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Unlike former Presidents of the United States, Donald Trump can boast a past that includes hosting a reality TV show for 14 seasons. As the head presenter on NBC's The Apprentice, Trump reasserted his finance-tethered celebrity to such a degree that the fame arguably carried him all the way to the White House. A new report reveals the mogul made life quite hectic for The Apprentice's editors, however, as his allegedly impulsive and ill-informed firings meant the crew had to frequently reverse-engineer episodes to justify those decisions.
Each week on The Apprentice, contestants would go through business challenges meant to show off their prowess (or lack thereof). The challenges were meant to be viewed by Donald Trump so that he could assess everyone's positives and negatives, allowing for a balanced assessment going into the "Ya fired" segment at each episode's closing. However, according to Apprentice editor Jonathon Braun, Trump didn't always prepare in such a manner, and didn't always know who did well and who didn't.
In fact, Jonathon Braun claimed that there were times when a contestant would do perfectly fine in the challenges, only to later get fired without valid explanation. In those cases, Braun told The New Yorker that the editors had to go back and pore through the hundreds of hours of footage in order to pull out each and every moment when the fired contestant did anything that could be construed as a faux pas. In that way, they could then attempt to justify the ousting to the audiences at home.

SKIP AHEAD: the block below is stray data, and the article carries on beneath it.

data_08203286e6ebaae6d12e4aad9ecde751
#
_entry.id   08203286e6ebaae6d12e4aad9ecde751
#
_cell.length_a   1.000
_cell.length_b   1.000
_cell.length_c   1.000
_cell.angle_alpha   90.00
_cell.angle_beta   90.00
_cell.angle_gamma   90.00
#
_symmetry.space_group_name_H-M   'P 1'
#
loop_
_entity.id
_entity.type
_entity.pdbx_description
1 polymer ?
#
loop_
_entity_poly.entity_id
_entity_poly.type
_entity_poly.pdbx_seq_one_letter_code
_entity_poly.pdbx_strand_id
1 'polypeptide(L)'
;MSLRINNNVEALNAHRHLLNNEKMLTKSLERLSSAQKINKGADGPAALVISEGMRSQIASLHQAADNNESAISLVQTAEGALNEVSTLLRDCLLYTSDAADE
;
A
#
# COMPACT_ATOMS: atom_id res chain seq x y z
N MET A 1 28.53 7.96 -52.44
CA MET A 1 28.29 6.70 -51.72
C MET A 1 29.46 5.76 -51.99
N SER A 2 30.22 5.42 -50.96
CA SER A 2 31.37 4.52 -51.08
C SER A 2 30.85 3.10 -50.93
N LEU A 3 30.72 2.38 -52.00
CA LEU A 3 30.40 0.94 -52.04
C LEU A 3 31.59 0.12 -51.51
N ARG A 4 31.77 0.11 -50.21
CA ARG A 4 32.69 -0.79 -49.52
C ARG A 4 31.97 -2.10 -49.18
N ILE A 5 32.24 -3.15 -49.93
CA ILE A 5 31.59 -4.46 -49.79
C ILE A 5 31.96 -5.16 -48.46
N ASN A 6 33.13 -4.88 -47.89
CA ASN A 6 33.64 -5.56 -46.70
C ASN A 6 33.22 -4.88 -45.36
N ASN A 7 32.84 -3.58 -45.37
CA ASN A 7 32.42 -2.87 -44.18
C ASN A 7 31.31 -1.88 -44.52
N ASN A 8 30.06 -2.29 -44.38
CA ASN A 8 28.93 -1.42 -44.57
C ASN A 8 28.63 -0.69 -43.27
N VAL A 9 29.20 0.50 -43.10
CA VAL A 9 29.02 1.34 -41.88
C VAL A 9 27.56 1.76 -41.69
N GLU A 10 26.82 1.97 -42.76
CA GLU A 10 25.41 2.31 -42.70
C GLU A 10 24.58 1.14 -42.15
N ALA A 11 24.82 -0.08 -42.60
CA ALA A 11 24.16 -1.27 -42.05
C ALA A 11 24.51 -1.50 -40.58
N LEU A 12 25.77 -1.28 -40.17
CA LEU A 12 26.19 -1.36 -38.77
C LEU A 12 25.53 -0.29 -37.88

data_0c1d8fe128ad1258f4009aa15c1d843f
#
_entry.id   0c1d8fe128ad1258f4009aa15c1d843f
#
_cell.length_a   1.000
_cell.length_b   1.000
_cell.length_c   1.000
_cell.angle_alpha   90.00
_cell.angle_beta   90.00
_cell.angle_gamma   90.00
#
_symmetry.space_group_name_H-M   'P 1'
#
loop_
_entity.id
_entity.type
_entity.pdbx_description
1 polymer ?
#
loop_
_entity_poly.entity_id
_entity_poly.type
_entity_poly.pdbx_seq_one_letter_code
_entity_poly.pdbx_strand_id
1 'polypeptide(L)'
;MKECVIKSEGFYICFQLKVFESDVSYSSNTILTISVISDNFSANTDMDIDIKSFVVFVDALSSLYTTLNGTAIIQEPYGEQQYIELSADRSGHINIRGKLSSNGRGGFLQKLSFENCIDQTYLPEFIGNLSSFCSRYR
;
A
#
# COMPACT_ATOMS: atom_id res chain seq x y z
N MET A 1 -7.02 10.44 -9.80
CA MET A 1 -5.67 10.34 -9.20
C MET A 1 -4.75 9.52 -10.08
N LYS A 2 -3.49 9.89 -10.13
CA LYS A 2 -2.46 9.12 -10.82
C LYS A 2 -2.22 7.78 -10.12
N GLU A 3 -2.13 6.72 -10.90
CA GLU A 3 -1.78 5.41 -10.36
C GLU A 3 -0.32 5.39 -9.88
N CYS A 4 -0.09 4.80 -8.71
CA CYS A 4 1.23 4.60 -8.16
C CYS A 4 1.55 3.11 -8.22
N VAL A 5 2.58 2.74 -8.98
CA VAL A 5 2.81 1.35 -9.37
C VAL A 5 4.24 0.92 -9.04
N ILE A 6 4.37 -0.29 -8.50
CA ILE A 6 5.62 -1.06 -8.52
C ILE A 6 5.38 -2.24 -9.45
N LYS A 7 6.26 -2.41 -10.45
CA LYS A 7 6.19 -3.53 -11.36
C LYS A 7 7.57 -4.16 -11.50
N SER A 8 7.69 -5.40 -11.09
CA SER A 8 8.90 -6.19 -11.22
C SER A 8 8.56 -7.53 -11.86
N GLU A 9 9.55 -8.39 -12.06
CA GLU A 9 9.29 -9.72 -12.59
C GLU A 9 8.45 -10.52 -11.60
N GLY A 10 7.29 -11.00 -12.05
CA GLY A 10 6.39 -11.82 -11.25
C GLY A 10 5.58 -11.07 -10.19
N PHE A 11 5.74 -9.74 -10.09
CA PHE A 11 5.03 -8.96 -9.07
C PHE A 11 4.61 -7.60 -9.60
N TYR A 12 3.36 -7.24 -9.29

Here's how Jonathon Braun put it, comparing Donald Trump's Apprentice decisions to those he's made about certain staffers within his administration.
The report in question aimed to pinpoint mega-producer Mark Burnett and The Apprentice as the springboards for Donald Trump's presidential campaign, noting that period as one when the billionaire found himself with a large and positive fanbase for possibly the first time. That and other motivating factors, such as the reality series' giant ratings on NBC, purportedly got him more interested in achieving the most public role in the country.
Political leanings aside, it's interesting to ponder Jonathon Braun's words within this overall context, considering how many people Donald Trump has indeed fired since getting elected. Had he gotten TV-famous on another reality show that wasn't hindered on job terminations, would that have changed anything? What if he'd have joined American Idol, America's Next Top Model or Hell's Kitchen?
Donald Trump obviously wasn't the only reason why The Apprentice's editing team had to fudge footage, and the success of reality TV has long been attributed (by those in the know) to the editors who craft narratives where none may have existed otherwise. For instance, Jonathon Braun claims that each hour-long Apprentice episode gets as many as 300 hours of taped footage.
Braun also confirmed a big assumption that many people have about reality TV shows. Whenever audiences are shown someone's noteworthy reaction shot during a conversation, that shot is often taken from another moment in the dialogue. So when we see contestants roll their eyes or drop their jaws over something being said, they're likely reacting to a completely different comment from what viewers just heard.